This topic, along with the creation of asylum policies in Latin America, will be the central idea in a series of conferences organised for the 18th of March, in London.
Political reasons, as much as economic needs and social revolutions, have caused the displacement of individuals from their countries of origin to other regions.
From the last century to the present day, migratory movement is one of the most significant global trends and subject to numerous regulations, controls and legislation across the five continents.
These changes are taking place, particularly, in Latin America. The migration and asylum policies that have been developed in this region during the last decade provide a new model and one that opposes the increasingly restrictive guidelines that are being introduced in Europe and the United States. As such, Latin America is adopting a much more liberal position on the matter of migration and asylum, adapted to the needs of the people who are forced to leave their countries.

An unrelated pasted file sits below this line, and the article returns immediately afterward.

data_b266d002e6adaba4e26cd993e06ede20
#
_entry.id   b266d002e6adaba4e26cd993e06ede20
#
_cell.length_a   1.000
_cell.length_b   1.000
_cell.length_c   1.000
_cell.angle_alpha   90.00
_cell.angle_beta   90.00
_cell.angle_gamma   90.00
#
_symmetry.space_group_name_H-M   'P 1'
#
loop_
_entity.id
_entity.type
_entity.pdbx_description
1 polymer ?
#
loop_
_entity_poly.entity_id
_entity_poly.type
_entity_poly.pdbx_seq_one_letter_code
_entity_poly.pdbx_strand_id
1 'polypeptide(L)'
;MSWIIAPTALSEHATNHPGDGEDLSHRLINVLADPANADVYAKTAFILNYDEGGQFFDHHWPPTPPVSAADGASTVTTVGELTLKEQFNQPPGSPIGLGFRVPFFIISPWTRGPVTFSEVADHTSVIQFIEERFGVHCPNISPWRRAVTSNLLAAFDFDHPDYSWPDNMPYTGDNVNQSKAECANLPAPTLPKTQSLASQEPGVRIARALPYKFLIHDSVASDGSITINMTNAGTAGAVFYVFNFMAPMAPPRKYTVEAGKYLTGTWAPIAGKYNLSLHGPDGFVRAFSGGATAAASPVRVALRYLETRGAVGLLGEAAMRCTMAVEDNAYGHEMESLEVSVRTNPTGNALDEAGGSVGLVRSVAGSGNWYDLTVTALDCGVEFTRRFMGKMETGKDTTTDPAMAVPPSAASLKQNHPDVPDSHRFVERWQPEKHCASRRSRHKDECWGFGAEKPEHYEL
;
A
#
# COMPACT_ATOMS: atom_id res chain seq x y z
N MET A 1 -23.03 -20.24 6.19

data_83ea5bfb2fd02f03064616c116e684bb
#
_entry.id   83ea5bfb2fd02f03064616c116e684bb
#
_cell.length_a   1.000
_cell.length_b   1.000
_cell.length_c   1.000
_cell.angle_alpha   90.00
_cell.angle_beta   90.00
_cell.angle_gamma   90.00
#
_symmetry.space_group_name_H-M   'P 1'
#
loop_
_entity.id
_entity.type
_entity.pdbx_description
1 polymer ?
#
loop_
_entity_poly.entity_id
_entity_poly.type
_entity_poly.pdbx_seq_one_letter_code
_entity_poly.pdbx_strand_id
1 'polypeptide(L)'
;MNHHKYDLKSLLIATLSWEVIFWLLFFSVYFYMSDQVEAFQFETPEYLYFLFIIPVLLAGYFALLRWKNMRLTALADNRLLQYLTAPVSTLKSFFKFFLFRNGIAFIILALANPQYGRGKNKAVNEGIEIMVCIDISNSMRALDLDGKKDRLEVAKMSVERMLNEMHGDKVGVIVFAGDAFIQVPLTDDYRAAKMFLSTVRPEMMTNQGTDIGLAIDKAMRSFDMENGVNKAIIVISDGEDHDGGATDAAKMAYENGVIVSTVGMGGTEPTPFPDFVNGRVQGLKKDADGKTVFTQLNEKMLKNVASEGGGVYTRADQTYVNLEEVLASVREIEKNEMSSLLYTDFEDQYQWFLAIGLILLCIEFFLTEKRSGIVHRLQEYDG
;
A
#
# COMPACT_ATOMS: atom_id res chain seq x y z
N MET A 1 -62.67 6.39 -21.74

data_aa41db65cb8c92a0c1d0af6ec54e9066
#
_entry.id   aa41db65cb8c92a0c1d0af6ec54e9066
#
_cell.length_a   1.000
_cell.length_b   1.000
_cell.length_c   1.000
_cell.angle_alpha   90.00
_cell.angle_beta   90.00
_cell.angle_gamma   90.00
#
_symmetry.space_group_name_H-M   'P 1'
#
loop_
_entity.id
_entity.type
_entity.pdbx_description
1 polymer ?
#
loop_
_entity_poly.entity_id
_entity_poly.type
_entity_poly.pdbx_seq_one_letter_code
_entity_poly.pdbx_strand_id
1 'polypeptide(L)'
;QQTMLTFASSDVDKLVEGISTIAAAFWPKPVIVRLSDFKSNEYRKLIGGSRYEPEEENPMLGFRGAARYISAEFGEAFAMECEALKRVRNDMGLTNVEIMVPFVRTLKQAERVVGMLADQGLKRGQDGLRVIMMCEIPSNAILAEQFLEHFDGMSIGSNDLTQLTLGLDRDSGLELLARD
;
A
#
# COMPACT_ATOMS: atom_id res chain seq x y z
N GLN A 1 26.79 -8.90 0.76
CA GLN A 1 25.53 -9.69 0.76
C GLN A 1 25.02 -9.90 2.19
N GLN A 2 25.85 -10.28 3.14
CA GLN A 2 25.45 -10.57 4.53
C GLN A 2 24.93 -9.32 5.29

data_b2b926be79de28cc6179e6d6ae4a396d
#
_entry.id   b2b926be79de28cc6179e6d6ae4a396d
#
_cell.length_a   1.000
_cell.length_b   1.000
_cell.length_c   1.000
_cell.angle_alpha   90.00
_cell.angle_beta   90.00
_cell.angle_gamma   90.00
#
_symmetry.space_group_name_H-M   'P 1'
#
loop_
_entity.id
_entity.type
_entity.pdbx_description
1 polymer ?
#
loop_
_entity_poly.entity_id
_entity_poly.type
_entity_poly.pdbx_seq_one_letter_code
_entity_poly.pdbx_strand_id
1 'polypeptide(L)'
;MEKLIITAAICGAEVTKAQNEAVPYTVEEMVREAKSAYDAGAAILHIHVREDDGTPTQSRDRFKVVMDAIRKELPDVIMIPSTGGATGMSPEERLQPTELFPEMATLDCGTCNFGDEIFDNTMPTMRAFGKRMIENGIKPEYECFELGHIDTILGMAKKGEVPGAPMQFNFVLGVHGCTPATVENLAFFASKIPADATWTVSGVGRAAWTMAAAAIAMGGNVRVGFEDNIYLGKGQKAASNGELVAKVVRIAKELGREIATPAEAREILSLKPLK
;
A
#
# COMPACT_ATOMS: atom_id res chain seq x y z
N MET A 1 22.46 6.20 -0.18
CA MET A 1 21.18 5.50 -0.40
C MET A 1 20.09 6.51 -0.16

Certain policies and measures, reflecting the current inclinations of the immigrants, are based on the South-South flow. In other words, from countries in the southern hemisphere to others within the same hemisphere.
A series of conferences organised by the Institute for the Study of the Americas in London will analyse this phenomenon through the study of regional and national cases in the Andes, Brazil, Central America and the Southern Cone.
Date and time: 18th March 2013 9:00pm – 7:30pm.
Location: The Senate Room (Senate House, First Floor), Senate House, Malet Street, London WC1E 7HU.
For more information visit the website.
(Translated by Rory Mulloy)